Updates from September, 2023 Toggle Comment Threads | Keyboard Shortcuts

  • Kate 14:36 on 2023-09-09 Permalink | Reply  

    This week, the mayor of Villeray-Saint-Michel-Parc-Extension said to a resident that it isn’t the city’s responsibility to offer a parking spot for every car on its territory. Laurence Lavigne Lalonde may be right, but she may have lost the next election for Projet. She’s underestimating the passion that parking occupies in many lives.

    • Jonathan 14:57 on 2023-09-09 Permalink

      That’s her response everytime someone complains about parking. She’s said it a million times. She said it during the election campaign.

      It’s true. And the majority of folks in VSP don’t own a car anyway.

    • Nicholas 15:20 on 2023-09-09 Permalink

      Everyone using VSP for this oddly-amalgamated borough rather than Ville-Saint-Pierre is destroying our heritage! 😉

    • JP 15:26 on 2023-09-09 Permalink

      It’s interesting to see her not care and hear what the citizens she represents are saying. No, it’s not the city’s responsibility to offer a parking spot but they don’t have to take existing ones away. I’m glad we managed to move away from that area before the UdeM campus got built. I knew the elites who could bike would want their bike highway and get it at the expense of Park Ex residents.

    • dhomas 16:03 on 2023-09-09 Permalink

      @Nicolas ViSaMiPex is such a mouthful, though!

    • carswell 17:17 on 2023-09-09 Permalink

      VSMPE works, no?

    • Ian 19:25 on 2023-09-09 Permalink

      I guess Projet isn’t as serious about going electric as they claim. Unless people without driveways can get assigned parking, going fully electric isn’t viable in most of the city centre.

      Ah well, that’s municipal politics around here – vote for the ones whose promises align most closely with your own views, hope they aren’t lying, and sit back and take it until the next election because none of them are going to listen to you in the meantime.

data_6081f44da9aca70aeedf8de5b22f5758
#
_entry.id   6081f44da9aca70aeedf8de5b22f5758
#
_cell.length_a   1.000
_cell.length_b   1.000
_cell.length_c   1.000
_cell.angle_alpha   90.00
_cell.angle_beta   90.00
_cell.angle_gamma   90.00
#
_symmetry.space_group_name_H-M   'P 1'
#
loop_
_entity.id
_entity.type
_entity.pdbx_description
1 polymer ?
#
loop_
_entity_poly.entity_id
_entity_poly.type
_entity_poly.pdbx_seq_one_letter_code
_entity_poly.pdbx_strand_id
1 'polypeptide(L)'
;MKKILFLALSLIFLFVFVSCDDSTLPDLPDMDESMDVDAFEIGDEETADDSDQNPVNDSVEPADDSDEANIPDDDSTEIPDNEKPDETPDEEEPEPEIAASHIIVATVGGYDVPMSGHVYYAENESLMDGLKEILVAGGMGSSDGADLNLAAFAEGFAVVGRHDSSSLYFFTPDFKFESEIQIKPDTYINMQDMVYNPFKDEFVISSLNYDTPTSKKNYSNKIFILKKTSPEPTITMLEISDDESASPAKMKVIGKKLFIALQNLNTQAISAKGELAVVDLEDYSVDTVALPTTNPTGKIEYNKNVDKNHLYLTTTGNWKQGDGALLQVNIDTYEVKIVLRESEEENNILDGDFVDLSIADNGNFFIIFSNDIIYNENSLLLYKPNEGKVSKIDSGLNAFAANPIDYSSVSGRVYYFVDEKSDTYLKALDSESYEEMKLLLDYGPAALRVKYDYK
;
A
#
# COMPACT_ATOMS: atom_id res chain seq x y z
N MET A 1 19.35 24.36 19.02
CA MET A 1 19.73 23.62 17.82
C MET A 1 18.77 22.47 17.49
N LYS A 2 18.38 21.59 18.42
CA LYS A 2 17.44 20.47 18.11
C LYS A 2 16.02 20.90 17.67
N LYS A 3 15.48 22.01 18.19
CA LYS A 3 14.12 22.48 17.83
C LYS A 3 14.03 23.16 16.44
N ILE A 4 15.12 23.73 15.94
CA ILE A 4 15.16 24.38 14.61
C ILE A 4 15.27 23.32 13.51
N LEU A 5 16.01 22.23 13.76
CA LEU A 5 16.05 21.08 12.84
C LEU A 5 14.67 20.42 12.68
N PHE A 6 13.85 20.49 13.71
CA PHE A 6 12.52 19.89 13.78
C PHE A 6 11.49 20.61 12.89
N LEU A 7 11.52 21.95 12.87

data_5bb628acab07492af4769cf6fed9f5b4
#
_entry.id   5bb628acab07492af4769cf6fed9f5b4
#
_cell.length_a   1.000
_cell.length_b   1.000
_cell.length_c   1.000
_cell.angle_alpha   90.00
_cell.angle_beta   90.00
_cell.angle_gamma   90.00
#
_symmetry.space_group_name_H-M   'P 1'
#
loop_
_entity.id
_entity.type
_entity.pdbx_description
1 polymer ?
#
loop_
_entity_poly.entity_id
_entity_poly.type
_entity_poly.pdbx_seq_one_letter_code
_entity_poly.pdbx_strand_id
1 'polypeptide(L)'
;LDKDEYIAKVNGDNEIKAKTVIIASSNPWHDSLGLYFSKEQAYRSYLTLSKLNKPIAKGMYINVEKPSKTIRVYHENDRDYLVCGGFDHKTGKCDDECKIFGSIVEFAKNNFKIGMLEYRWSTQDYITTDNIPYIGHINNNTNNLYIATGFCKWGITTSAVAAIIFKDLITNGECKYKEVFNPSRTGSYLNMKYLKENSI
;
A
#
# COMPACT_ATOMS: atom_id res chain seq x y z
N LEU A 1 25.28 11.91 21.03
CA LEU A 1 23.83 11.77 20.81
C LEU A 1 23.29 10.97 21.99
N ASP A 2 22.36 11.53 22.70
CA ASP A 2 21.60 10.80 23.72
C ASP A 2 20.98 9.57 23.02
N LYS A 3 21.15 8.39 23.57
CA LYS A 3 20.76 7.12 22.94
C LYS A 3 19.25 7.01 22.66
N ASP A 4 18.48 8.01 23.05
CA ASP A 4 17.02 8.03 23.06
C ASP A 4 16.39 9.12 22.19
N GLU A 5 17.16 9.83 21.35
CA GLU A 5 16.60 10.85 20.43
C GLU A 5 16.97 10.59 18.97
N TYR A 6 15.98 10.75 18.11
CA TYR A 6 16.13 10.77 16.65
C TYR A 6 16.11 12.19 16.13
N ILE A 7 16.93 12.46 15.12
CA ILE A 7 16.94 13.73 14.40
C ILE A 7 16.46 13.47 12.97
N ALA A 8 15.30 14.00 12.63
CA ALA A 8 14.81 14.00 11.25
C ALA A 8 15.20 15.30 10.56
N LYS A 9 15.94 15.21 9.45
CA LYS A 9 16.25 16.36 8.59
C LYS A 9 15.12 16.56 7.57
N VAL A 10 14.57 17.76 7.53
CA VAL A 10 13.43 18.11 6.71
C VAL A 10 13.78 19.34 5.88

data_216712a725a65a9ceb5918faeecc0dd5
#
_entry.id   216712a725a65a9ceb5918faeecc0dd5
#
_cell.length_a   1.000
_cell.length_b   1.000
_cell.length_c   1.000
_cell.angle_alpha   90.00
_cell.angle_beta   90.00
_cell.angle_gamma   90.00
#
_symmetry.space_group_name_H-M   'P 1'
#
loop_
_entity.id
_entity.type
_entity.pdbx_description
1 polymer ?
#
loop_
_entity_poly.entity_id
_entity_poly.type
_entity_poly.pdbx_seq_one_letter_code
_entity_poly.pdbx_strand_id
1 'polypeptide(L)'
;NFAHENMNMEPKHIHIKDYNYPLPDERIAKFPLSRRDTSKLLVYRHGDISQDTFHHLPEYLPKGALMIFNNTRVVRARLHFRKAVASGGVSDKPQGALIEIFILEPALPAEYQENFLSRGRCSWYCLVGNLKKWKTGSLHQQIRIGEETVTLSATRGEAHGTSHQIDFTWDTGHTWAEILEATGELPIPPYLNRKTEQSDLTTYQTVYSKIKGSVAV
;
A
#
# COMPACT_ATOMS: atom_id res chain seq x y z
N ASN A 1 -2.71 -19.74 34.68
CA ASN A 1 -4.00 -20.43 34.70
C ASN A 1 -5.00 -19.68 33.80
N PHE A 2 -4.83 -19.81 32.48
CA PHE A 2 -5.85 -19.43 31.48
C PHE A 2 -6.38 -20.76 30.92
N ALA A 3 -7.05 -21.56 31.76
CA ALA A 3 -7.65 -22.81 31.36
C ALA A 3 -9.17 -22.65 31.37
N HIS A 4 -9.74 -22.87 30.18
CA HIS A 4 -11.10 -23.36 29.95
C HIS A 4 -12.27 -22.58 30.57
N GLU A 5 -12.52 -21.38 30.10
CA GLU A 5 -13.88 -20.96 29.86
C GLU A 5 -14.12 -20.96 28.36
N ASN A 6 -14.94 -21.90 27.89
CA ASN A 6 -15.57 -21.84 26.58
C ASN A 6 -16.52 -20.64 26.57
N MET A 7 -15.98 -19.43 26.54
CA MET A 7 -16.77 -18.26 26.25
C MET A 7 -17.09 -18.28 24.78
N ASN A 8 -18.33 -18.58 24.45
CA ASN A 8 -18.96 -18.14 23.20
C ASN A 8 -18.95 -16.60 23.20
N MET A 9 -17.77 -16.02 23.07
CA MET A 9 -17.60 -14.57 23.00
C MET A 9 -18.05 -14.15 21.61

• DisgruntledGoat 02:59 on 2023-09-10 Permalink

      Hoping the commenters concerned about parking have already relocated to Laval to complete the natural cycle of things.

      Can’t whine about the city not being car centric enough until you only drive in once or twice a week to check out the new Nike store or do your mandatory two days in col blanc office

    • DeWolf 10:35 on 2023-09-10 Permalink

      Some people here must have drank the Pierre Pollievre kool-aid to suggest that it’s good, hard-working Canadians who own cars and evil urban elites who are zipping around on bikes, murdering puppies and kittens along the way. So many victims in this cruel war on cars!

      I shouldn’t need to remind anyone that cycling is by far the cheapest way to get around and if you actually spent time in Park Ex looking at who is getting around by bike, it certainly isn’t a bunch of spandexed lawyers on fancy racing bikes. So are JP and others really saying that the old people who get around on their janky old hybrid bikes don’t deserve safety?

    • DeWolf 10:44 on 2023-09-10 Permalink

      @Ian are you seriously suggesting the future is having an EV charger in front of every house? EVs eliminate tailpipe emissions but that’s it. They are an environmental disaster on every other level: fine particulate emissions, carbon-intensive manufacturing, destructive resource extraction, congestion. And they’re even deadlier for pedestrians because they are so much heavier than ICE vehicles.

      No, the future is to replace ICE vehicles with EVs while also drastically reducing the number of personal cars. You do that by improving public transit and promoting car-sharing services, but also by creating safe infrastructure for getting around by bike or small electric vehicles like e-scooters that don’t have enormous batteries and don’t take up a ton of space like electric cars.

    • Daniel 11:41 on 2023-09-10 Permalink

      We absolutely need to make way for greener infrastructure. There is no doubt. At the same time, I’m very sympathetic to the woman in the previous CBC story who has a reserved disability parking spot in front of her house and who will now see that spot move around the corner.

      It may not sound like much to some, but this is changing the rules of the game on her when every step counts.